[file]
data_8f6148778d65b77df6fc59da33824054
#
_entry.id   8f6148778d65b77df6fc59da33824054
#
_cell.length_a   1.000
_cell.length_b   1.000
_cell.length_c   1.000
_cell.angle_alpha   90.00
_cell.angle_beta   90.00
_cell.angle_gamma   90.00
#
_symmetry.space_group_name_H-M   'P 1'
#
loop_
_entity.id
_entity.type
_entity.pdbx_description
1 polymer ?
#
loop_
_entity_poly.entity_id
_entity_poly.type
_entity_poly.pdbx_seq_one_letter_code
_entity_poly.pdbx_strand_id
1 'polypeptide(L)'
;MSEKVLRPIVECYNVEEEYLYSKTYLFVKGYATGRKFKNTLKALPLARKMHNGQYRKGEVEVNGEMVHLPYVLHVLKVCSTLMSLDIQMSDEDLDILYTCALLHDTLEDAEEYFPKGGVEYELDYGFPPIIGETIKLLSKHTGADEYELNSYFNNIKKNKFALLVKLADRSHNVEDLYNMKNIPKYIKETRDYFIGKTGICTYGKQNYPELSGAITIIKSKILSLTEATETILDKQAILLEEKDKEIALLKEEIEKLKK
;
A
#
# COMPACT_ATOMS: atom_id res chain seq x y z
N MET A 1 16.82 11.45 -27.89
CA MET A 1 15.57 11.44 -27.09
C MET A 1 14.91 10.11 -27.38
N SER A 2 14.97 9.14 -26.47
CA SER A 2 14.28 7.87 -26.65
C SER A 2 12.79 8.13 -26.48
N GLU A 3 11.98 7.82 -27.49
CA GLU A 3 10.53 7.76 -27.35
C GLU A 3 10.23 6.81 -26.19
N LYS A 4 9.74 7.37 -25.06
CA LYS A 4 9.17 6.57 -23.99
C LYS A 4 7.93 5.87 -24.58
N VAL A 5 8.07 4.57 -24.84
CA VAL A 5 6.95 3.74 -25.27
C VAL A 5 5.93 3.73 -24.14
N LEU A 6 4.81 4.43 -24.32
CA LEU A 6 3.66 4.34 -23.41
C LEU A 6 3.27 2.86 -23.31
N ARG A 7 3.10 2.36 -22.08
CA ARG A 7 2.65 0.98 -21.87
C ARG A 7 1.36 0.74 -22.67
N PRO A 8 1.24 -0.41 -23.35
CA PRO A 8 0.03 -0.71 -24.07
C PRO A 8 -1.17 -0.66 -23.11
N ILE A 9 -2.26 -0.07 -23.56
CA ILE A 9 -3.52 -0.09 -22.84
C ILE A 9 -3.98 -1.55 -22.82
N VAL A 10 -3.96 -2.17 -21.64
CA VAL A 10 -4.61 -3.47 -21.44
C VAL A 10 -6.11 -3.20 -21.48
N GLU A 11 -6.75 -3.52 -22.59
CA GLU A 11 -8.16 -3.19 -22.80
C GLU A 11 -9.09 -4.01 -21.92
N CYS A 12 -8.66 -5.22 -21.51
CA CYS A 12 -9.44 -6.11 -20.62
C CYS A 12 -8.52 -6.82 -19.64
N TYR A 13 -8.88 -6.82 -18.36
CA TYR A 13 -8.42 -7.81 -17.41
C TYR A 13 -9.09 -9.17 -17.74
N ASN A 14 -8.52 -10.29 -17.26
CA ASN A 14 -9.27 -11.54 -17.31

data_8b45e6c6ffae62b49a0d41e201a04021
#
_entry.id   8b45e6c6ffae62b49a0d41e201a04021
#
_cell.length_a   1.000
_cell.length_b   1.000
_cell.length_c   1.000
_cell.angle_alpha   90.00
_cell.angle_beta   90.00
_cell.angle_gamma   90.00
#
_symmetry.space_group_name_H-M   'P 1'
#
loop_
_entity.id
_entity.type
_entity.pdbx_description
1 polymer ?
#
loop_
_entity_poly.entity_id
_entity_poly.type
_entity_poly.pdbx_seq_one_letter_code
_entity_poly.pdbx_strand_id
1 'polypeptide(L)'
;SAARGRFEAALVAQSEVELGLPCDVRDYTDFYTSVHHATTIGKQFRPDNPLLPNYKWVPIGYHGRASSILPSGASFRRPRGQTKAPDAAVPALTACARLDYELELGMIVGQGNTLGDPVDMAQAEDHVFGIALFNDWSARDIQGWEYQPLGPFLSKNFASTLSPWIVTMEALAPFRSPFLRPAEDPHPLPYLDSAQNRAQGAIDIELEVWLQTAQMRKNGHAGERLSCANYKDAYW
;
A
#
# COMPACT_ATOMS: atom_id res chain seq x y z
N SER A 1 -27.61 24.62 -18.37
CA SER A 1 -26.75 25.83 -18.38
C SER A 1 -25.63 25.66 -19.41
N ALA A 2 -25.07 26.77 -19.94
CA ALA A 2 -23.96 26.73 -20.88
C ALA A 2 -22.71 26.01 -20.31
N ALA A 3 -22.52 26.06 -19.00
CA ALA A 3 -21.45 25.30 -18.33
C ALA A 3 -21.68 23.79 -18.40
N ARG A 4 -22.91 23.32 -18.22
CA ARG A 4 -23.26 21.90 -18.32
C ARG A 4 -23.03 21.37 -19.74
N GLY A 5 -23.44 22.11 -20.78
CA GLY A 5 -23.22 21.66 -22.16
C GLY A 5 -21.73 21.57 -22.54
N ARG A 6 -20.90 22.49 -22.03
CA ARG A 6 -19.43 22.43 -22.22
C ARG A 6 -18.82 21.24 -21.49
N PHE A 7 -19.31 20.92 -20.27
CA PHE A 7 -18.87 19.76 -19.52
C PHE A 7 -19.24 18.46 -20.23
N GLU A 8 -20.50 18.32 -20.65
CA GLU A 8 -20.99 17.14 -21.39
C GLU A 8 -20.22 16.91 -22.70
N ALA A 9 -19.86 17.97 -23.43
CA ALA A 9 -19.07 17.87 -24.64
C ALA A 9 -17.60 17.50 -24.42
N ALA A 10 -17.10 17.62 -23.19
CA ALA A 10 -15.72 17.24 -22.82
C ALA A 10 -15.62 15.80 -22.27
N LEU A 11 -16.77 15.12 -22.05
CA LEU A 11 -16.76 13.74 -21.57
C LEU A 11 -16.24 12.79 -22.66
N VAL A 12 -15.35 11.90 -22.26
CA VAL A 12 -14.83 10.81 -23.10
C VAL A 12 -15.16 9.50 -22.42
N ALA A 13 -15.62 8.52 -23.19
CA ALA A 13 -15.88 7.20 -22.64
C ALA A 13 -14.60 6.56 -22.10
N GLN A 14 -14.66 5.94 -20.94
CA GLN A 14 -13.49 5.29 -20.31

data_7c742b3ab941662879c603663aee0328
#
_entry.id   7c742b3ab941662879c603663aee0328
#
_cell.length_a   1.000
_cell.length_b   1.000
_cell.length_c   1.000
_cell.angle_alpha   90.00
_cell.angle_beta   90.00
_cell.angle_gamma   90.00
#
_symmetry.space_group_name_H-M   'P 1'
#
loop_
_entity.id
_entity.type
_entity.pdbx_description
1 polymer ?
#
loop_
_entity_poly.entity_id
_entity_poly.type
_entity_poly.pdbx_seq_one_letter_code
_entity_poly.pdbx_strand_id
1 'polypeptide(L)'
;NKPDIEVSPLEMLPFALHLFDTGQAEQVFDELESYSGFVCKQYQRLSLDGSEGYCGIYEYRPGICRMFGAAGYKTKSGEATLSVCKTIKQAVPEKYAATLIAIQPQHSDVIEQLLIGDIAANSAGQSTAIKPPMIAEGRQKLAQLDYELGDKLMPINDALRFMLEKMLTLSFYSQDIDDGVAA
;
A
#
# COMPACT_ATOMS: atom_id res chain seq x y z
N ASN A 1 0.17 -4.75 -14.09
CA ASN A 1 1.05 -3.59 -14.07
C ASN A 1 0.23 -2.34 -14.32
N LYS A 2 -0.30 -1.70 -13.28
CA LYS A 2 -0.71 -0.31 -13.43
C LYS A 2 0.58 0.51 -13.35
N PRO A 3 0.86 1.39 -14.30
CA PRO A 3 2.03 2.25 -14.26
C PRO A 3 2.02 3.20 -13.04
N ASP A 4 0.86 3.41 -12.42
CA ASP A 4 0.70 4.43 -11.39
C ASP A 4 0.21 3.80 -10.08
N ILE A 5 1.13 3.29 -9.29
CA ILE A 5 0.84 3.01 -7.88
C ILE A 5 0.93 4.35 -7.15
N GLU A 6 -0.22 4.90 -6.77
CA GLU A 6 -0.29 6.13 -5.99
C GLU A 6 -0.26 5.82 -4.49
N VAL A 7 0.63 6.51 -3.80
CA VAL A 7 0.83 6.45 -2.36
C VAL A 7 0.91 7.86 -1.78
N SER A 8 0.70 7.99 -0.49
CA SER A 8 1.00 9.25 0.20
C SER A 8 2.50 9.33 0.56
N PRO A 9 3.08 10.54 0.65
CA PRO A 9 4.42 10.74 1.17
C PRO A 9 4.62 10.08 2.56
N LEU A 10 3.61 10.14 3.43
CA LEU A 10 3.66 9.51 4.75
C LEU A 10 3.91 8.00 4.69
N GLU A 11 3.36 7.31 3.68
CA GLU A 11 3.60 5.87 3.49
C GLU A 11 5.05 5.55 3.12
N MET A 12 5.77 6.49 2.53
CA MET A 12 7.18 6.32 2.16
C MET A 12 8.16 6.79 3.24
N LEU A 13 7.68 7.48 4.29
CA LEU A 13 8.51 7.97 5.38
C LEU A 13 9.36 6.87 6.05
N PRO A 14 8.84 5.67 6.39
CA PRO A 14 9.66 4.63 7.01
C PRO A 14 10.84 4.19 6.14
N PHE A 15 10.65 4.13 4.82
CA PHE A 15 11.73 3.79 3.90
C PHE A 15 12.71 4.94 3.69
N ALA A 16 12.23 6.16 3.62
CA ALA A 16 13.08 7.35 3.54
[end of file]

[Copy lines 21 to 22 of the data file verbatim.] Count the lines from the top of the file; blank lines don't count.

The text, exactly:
_entity_poly.entity_id
_entity_poly.type